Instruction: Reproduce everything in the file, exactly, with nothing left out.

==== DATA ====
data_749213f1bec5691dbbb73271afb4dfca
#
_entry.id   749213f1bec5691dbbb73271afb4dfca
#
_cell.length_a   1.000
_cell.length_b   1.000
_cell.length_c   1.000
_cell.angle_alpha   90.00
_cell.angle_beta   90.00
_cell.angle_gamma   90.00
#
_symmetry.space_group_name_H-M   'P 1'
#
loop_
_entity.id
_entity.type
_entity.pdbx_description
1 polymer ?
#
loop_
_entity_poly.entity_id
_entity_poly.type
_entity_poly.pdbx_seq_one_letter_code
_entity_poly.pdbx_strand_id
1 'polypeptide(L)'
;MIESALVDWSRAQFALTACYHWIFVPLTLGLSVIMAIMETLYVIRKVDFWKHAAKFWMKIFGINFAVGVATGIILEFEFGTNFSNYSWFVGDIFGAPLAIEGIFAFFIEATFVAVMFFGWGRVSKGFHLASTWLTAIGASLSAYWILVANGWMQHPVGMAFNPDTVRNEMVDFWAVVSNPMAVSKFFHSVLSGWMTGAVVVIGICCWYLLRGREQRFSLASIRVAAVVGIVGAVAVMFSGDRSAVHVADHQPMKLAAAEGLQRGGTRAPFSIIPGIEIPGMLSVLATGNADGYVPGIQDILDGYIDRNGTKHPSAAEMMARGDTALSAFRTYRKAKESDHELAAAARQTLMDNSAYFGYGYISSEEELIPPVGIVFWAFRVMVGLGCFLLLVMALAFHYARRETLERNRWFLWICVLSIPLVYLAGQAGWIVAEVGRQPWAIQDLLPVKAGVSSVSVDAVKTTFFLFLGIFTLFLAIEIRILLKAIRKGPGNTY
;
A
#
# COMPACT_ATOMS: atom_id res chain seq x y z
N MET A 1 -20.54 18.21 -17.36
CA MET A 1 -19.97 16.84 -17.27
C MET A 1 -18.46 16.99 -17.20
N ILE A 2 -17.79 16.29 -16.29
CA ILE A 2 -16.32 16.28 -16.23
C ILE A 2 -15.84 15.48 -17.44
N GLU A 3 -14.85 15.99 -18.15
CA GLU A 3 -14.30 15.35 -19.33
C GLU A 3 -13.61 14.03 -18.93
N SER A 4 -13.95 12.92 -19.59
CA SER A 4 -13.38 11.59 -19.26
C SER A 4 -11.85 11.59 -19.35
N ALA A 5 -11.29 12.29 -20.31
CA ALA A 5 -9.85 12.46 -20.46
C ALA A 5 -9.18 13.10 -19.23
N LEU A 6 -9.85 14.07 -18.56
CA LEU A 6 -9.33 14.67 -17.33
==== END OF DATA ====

data_749213f1bec5691dbbb73271afb4dfca
#
_entry.id   749213f1bec5691dbbb73271afb4dfca
#
_cell.length_a   1.000
_cell.length_b   1.000
_cell.length_c   1.000
_cell.angle_alpha   90.00
_cell.angle_beta   90.00
_cell.angle_gamma   90.00
#
_symmetry.space_group_name_H-M   'P 1'
#
loop_
_entity.id
_entity.type
_entity.pdbx_description
1 polymer ?
#
loop_
_entity_poly.entity_id
_entity_poly.type
_entity_poly.pdbx_seq_one_letter_code
_entity_poly.pdbx_strand_id
1 'polypeptide(L)'
;MIESALVDWSRAQFALTACYHWIFVPLTLGLSVIMAIMETLYVIRKVDFWKHAAKFWMKIFGINFAVGVATGIILEFEFGTNFSNYSWFVGDIFGAPLAIEGIFAFFIEATFVAVMFFGWGRVSKGFHLASTWLTAIGASLSAYWILVANGWMQHPVGMAFNPDTVRNEMVDFWAVVSNPMAVSKFFHSVLSGWMTGAVVVIGICCWYLLRGREQRFSLASIRVAAVVGIVGAVAVMFSGDRSAVHVADHQPMKLAAAEGLQRGGTRAPFSIIPGIEIPGMLSVLATGNADGYVPGIQDILDGYIDRNGTKHPSAAEMMARGDTALSAFRTYRKAKESDHELAAAARQTLMDNSAYFGYGYISSEEELIPPVGIVFWAFRVMVGLGCFLLLVMALAFHYARRETLERNRWFLWICVLSIPLVYLAGQAGWIVAEVGRQPWAIQDLLPVKAGVSSVSVDAVKTTFFLFLGIFTLFLAIEIRILLKAIRKGPGNTY
;
A
#
# COMPACT_ATOMS: atom_id res chain seq x y z
N MET A 1 -20.54 18.21 -17.36
CA MET A 1 -19.97 16.84 -17.27
C MET A 1 -18.46 16.99 -17.20
N ILE A 2 -17.79 16.29 -16.29
CA ILE A 2 -16.32 16.28 -16.23
C ILE A 2 -15.84 15.48 -17.44
N GLU A 3 -14.85 15.99 -18.15
CA GLU A 3 -14.30 15.35 -19.33
C GLU A 3 -13.61 14.03 -18.93
N SER A 4 -13.95 12.92 -19.59
CA SER A 4 -13.38 11.59 -19.26
C SER A 4 -11.85 11.59 -19.35
N ALA A 5 -11.29 12.29 -20.31
CA ALA A 5 -9.85 12.46 -20.46
C ALA A 5 -9.18 13.10 -19.23
N LEU A 6 -9.85 14.07 -18.56
CA LEU A 6 -9.33 14.67 -17.33